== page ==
Sunday, March 30, 2008
I designed this graphic and printed it on transfer paper to iron onto my new totebag, because I am going on a grand new adventure!
This Tuesday I am leaving for an artist's retreat, ArtFest 2008, that will be held in Port Townsend, WA. I will take three workshops in which I will cut, paste, paint, hammer and stamp until I produce something that resembles art. I hope to be able to liveblog the experience, if I have wireless access.
On one evening the participants are invited to submit two pieces of art to sell. The theme must be "Forest Walk;" that's easy for me since almost everything I do has a nature theme. I have chosen one piece that I made a few months ago, the sleeping pupa nestled in her hidden chamber...
I also enlarged, printed and framed two of my digital slide art images. I'm not asking for much price-wise, I'm mostly just interested to see if anyone likes what I am doing.
I've never done anything like it before, and I am really excited about the whole idea. It will be a great way to let loose and enjoy just being free and creative in a supportive setting. I have so many things of gravity to deal with when I return to Morgantown, so much has happened and so much is set to change. I feel like this trip is a turning point, and when I return, I will be taking a more active role in shaping the new direction that my life will take. It's time to reclaim my independence, and to be tough again.
I had a restful time back home in Iowa, although it wasn't nearly long enough and I'm sorry I didn't have the energy to contact any of my old friends there. Most of my time was spent going antiquing and otherwise hanging out with Mom, and spending time with Dad and my brother J. Above is a picture taken at Squaw Creek outside of Cedar Rapids, where J. and I went out with his dogs one morning for a walk. Iowa is awfully grey this time of year.
As usual, I picked up several vintage photos while browsing the antique shops. The one above I bought for a dollar at a shop in Anamosa. The woman's face is so weary and full of pain- amazing.
I also went through two of my family's old photo albums and scanned many of the pictures. During this visit I started at the beginning and scanned pictures of great grandparents, grandparents, and my mother and her siblings while they were growing up.
I was also specifically looking for one picture of myself. Although I have kind of a distasteful expression in this picture, I think it captures my interest in nature when I was a child (most kids probably wouldn't have picked up the snake to begin with). When I got back to Morgantown I modified the picture a bit for color and brightness, printed it on photo paper, and matted it on a page taken from an old bird book. I bought the frame for a dollar at Salvation Army.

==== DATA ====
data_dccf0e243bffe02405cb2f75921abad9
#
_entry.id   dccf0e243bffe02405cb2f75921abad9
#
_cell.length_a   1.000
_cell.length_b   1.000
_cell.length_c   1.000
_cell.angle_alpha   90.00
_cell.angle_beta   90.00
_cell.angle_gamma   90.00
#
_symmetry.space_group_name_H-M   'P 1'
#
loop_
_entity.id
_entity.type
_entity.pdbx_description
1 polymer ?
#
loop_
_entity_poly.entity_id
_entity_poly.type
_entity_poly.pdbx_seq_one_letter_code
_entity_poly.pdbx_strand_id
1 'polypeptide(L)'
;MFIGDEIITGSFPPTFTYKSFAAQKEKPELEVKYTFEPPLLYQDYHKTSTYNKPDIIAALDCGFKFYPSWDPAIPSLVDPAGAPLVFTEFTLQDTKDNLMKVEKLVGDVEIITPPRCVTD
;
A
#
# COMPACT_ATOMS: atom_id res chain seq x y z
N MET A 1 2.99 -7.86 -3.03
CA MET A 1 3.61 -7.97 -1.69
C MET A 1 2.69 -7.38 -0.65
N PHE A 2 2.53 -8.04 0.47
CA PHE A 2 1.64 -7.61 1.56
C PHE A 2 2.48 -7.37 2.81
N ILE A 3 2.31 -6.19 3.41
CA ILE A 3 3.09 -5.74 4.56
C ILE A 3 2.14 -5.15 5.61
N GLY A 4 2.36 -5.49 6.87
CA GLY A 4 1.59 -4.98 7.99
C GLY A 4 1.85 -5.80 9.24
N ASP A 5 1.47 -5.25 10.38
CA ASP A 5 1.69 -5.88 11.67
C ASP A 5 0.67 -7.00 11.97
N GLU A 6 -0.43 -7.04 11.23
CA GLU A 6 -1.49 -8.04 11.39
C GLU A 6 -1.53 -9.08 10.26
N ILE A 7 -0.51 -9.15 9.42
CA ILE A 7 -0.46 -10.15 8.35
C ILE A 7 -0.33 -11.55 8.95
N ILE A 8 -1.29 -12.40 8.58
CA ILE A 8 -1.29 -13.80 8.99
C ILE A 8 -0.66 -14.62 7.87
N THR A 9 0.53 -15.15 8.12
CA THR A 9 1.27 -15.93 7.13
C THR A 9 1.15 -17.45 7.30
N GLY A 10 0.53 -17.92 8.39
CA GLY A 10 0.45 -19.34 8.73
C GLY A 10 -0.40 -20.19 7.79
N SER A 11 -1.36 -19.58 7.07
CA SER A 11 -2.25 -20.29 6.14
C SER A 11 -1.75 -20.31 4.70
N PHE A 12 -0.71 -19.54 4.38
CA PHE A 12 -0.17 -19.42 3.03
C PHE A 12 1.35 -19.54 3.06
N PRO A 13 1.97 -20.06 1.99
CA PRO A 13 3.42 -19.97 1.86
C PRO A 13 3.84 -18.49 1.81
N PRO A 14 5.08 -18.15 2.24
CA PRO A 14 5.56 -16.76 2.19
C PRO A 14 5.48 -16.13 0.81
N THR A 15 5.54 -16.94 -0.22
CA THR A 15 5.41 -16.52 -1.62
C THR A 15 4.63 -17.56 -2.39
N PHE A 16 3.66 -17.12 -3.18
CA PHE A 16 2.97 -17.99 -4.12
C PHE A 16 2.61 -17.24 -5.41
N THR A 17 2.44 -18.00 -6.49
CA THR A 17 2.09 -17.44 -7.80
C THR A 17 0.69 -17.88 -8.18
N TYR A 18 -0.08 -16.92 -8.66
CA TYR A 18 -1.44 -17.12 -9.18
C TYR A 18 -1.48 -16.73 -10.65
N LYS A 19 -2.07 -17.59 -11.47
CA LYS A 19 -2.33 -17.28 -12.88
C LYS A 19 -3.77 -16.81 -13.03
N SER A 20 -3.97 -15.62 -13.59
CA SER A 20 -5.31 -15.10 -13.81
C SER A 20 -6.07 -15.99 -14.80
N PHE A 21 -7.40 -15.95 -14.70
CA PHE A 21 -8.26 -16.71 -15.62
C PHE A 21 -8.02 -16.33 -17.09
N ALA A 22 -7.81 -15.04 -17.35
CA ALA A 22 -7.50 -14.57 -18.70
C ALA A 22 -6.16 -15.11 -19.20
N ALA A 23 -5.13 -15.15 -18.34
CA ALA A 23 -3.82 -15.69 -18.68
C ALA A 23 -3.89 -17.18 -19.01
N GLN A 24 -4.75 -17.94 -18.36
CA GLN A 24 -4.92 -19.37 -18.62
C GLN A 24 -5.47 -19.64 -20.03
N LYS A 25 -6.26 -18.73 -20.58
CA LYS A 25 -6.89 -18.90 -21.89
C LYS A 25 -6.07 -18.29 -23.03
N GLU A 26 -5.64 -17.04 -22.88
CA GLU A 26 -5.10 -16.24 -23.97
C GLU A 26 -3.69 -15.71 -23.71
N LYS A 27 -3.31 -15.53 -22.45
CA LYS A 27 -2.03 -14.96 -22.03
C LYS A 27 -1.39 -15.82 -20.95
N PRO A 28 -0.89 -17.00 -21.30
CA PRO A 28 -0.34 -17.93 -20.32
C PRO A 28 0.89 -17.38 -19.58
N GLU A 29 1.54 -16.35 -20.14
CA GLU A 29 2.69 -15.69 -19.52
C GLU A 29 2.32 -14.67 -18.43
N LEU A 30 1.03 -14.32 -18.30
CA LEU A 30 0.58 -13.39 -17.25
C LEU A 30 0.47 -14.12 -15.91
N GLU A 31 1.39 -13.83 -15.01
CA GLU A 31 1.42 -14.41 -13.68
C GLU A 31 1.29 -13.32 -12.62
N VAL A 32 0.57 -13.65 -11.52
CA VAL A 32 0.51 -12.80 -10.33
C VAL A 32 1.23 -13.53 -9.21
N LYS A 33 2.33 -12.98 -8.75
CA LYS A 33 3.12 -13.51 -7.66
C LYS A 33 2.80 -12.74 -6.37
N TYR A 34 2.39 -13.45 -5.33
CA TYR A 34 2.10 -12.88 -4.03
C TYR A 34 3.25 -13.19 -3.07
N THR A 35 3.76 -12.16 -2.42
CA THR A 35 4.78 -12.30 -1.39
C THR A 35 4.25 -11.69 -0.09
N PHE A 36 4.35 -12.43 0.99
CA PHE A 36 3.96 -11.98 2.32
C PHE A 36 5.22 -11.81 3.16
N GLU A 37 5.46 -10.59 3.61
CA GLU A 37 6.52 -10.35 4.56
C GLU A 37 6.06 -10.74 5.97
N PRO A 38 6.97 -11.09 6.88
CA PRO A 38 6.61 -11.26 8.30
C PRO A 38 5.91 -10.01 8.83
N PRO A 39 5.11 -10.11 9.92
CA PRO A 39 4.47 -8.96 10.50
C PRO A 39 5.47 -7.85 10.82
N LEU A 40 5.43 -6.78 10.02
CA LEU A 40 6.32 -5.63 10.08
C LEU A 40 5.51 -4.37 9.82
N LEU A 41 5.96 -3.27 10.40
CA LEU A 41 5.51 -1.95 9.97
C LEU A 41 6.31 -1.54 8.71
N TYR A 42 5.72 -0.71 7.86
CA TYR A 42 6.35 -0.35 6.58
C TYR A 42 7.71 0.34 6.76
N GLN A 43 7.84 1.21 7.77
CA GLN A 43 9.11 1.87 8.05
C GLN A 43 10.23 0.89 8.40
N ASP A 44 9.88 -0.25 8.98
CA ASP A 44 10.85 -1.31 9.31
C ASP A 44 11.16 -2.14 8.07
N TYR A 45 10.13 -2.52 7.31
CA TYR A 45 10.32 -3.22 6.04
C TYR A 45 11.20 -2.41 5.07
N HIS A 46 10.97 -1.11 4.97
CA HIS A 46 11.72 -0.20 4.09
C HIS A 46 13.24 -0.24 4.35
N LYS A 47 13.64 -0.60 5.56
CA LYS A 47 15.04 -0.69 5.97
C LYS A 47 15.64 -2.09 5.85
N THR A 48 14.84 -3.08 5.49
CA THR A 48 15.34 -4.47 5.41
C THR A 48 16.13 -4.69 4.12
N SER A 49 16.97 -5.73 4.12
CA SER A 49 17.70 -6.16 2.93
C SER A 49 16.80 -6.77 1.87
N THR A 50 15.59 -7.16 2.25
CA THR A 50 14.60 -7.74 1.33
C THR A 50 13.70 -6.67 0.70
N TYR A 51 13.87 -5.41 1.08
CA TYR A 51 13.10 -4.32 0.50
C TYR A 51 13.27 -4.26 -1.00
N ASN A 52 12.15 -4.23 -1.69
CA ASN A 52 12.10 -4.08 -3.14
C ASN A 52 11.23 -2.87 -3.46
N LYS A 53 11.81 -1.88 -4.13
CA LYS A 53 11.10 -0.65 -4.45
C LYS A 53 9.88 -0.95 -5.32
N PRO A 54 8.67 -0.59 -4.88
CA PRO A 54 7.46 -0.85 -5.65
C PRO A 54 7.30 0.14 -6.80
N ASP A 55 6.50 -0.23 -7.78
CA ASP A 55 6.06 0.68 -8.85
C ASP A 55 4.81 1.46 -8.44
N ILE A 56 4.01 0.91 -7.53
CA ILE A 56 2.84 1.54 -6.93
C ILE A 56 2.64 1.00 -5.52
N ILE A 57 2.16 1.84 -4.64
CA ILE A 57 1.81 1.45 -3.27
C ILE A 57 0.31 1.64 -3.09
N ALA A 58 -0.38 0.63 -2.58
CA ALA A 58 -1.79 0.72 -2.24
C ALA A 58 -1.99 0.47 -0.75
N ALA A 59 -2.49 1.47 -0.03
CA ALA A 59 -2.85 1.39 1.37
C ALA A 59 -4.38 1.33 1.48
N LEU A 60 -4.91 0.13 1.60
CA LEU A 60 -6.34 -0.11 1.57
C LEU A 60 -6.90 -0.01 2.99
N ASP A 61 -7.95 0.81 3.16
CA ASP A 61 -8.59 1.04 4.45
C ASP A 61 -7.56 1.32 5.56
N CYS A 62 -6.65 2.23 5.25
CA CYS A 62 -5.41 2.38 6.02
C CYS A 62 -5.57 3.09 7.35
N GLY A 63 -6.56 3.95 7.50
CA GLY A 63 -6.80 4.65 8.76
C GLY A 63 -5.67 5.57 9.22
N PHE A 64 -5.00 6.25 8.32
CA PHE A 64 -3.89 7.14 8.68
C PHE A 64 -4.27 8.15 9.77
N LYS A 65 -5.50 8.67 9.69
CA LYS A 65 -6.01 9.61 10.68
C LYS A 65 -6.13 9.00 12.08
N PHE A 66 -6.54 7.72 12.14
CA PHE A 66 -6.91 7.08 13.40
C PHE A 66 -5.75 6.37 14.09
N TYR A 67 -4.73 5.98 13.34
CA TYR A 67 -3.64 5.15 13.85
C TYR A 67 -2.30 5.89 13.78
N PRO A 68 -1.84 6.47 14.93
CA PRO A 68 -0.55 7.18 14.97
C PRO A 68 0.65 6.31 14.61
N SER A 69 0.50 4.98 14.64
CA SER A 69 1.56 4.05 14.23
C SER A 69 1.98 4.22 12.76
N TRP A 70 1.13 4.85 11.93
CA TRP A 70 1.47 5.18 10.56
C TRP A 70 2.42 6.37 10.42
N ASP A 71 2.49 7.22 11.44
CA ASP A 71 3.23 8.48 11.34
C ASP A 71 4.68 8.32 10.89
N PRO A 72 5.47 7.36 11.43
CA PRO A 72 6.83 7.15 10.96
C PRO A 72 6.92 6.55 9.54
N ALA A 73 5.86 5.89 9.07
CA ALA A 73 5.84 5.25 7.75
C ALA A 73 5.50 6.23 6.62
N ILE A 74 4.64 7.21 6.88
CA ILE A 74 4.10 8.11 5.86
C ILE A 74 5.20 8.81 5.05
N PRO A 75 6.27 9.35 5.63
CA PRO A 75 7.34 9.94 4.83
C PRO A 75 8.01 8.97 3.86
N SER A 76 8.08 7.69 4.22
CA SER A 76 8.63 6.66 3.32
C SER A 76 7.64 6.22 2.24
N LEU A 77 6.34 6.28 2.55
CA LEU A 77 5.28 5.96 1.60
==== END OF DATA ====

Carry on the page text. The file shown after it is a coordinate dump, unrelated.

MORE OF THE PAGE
More later on my preparations for ArtFest!!
Tuesday, March 18, 2008
Well, that's what I like to think of myself, anyway.
Putting birdseed right outside the bay window has provided me with all kinds of good viewing of the very diverse bird life here. Should I ever leave West Virginia, I will really miss all of the birds and bugs and the salamanders under the rocks.
The juncos are pretty hard to take pictures of, as they move too quickly even for the new camera. Only one out of every four or so shots I take actually turns out.
The titmice and chickadees are even tougher to catch. I still haven't gotten a good chickadee picture, but I got a nice shot of a titmouse on top of the birdfeeder here. There is also a titmouse hanging around who has lost his crest- maybe he had a run-in with a cat or a Cooper's hawk? Parasites? He seems healthy otherwise.
As the picture at the top of this post illustrates, the cardinals are still breathtaking. I am still trying to get a good shot of a female.
In other news, I finished another soldered charm last night and it went a bit better than the last time. I figured out how important it is to apply the flux properly at the beginning so the solder sticks and spreads to the copper tape I use to seal the glass. The "good" side only took a few minutes to solder, while the other side took a couple of hours of smoothing and reapplying solder. I have one more charm to solder and I hope I get it down this time.